HOWTO: Clean Up Your Twitter Feed By Removing Inactive Accounts

When you start to follow a large number of accounts on Twitter, it makes sense to optimise that user base to ensure it’s as efficient as possible.
There really is no point in following:

  1. Spammers
  2. People who ignore you
  3. People who tweet content that’s of absolutely no interest to you
  4. People who never tweet at all

This article will focus on how you can remove this last group from your network.

How To Find Inactive Twitter Accounts

Yesterday I wrote about how you can use the statistical data on to analyse your presence on the Twitter network. We’re going to use one of the many features on this site today to clean up our inactive followers.
First, log on to TwitterFriends. You’ll need your Twitter username and password but the site is completely secure. Once done, click on the ‘Inactive’ tab. This will show you a list of all the people you follow in reverse chronological order since the last time they updated.
My list was much bigger than I would have anticipated – about two hundred people, ranging from those who hadn’t updated in months down to those who hadn’t submitted a tweet in the past week or so.
I don’t see any point in following anybody who never updates, so I set to work to remove those accounts.

Before You Unfollow, Apply Some Ground Rules

My goal was to unfollow anybody who hadn’t updated in x days. I decided that 30 days was a reasonable number. If you haven’t updated in a month, chances are that account has been abandoned, or you’ve been forced to leave Twitter for other reasons.
I also felt this period covered me for folk who were on holiday, moving home, or away from Twitter for some reason beyond their control but would return in the future.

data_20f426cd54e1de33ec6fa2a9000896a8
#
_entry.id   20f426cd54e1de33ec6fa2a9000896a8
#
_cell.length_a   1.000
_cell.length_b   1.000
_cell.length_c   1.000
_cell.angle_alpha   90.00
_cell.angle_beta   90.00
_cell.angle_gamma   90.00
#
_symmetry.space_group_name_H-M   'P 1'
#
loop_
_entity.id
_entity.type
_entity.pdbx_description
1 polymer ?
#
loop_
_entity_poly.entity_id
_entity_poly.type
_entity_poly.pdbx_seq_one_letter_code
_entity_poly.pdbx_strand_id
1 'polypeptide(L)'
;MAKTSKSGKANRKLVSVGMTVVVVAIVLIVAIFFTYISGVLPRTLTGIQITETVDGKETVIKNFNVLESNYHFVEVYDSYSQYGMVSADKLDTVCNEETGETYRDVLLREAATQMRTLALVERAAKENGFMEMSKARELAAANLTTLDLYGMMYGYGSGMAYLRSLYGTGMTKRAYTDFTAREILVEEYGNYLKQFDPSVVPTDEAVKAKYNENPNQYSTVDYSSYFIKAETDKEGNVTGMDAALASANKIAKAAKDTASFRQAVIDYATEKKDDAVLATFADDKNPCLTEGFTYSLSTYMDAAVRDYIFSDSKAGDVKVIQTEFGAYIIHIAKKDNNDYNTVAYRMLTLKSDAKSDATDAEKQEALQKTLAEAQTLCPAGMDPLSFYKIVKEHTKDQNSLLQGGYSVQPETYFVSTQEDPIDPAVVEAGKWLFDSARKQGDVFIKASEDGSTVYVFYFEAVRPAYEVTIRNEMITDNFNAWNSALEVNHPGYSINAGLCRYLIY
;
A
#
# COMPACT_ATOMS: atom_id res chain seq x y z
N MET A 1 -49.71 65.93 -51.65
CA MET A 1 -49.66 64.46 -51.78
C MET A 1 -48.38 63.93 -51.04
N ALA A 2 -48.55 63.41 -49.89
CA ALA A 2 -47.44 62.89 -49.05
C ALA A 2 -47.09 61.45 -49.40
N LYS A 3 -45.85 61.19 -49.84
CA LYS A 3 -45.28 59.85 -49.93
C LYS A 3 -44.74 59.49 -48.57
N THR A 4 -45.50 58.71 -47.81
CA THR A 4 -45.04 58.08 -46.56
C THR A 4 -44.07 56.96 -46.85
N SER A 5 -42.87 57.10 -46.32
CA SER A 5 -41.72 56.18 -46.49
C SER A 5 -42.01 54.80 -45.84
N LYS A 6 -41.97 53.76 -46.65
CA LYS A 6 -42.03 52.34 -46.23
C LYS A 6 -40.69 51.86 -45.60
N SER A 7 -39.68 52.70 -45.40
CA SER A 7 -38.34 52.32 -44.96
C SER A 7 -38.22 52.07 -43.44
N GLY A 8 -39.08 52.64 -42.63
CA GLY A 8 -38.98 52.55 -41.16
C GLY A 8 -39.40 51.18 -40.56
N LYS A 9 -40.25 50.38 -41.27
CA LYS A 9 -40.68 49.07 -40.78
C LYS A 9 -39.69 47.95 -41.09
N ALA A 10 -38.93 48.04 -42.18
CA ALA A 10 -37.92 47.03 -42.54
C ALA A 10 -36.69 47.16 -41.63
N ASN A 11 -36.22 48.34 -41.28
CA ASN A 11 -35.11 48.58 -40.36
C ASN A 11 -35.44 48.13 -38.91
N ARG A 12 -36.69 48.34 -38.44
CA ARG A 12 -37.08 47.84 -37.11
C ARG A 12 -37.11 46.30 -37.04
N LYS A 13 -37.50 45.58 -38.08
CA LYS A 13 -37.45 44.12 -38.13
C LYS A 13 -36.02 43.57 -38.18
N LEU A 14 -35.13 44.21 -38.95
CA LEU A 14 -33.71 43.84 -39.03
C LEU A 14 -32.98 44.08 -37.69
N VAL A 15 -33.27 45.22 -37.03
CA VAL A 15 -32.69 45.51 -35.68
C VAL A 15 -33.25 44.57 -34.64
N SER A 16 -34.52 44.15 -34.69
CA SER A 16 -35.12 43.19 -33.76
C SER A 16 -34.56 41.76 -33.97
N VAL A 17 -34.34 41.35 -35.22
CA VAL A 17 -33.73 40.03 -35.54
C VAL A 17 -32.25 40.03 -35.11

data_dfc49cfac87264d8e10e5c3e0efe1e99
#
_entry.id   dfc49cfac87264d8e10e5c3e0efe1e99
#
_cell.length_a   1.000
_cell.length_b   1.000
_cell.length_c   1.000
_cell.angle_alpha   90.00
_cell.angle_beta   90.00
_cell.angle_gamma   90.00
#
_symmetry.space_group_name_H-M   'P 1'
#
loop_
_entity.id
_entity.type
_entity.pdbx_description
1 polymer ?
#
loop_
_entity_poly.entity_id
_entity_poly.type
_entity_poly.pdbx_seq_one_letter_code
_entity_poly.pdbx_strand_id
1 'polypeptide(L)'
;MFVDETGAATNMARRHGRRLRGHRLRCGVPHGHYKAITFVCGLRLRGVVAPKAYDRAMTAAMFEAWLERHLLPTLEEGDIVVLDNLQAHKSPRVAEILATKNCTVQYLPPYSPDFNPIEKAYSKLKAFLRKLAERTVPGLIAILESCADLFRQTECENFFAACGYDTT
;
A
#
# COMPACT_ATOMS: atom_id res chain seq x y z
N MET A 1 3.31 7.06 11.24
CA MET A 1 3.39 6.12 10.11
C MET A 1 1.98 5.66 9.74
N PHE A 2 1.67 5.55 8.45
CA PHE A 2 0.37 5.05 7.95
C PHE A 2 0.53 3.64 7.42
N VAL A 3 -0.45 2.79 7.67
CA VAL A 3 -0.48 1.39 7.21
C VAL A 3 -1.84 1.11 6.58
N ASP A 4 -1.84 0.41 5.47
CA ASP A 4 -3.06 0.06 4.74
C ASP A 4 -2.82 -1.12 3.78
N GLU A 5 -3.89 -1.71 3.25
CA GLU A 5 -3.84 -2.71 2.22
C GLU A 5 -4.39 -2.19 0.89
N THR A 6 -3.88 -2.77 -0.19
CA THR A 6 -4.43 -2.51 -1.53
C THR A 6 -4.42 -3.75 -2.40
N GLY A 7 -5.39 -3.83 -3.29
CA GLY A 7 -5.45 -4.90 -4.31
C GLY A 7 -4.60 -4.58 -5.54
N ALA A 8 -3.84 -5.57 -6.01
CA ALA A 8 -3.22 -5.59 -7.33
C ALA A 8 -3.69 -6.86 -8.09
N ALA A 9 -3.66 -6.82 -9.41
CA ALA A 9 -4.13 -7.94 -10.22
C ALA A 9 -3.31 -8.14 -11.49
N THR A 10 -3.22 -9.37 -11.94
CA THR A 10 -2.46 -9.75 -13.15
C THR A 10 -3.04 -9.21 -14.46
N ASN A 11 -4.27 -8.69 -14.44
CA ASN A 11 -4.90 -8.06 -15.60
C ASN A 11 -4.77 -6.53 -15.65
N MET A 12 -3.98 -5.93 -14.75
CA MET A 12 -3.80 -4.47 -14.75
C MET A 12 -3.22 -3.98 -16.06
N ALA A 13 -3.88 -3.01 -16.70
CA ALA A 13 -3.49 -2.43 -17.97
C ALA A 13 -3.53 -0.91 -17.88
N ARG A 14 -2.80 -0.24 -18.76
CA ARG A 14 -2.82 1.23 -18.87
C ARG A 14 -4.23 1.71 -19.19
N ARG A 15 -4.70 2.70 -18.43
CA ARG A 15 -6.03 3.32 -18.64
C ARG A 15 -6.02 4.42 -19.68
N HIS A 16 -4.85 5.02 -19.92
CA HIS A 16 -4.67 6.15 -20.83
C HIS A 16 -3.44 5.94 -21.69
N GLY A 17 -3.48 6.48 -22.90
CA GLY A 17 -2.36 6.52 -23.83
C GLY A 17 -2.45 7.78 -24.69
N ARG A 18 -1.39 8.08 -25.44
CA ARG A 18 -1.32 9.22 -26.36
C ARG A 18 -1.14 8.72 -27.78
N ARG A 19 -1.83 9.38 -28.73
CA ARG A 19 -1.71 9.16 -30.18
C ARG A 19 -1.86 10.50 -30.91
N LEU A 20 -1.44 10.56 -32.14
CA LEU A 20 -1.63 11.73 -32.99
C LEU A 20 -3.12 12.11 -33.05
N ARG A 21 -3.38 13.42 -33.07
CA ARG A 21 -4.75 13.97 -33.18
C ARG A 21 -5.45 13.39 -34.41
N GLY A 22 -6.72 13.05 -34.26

I went through my list carefully and opened each profile in, checking to see if TwitterFriends was right about their last update (it always was), and making sure it wasn’t somebody I really wanted to follow. One example was @DeanKarnazes, who hasn’t tweeted in 34 days, but I like the guy and hope he’ll return to Twitter. Everybody else who hadn’t updated in the last 30 days was unfollowed.
To be honest, I was amazed at how many of these people were clearly spammers, mass-marketers or something very close. This can happen if you have used an auto-follow service like I have – you end up picking up people who are not blatant enough to be removed by Twitter but are still essentially spam accounts.
I was also following quite a few users whose accounts were clearly temporary – they might have been serving a certain purpose, like the NCAA finals, and were no longer being used.
All told, I unfollowed about 150 inactive accounts.

Won’t They Unfollow Me Back?

Lots of accounts on Twitter use auto-follow/unfollow tools, and it did occur to me by purging my following list of so many people there was a good chance I’d lose a large number of followers myself. Even if the accounts had been abandoned, if they were tied into an auto-unfollower, they’d drop off my radar. I decided this didn’t matter to me at all, because if there’s no point following a user who never updates, there’s not much point being followed by one, either.
All that said, despite dropping 150 accounts myself, I only lost about 10 in return.


You may decide that following people who never update isn’t a negative, and it’s certainly true that removing inactive accounts from your profile won’t affect your Twitter stream at all.
For me, it’s important to ensure that my network is relative and efficient, and I cannot think of a single positive reason to follow a user that never updates. Indeed, by removing those 150 ‘dead’ accounts, it’s freed me up to follow 150 active ones, with no change to the size of my user base. By repeating this process every 30-60 days, I can comfortably administer the folks I am following and ensure my network remains optimised.

Publish date: April 26, 2009 © 2020 Adweek, LLC. - All Rights Reserved and NOT FOR REPRINT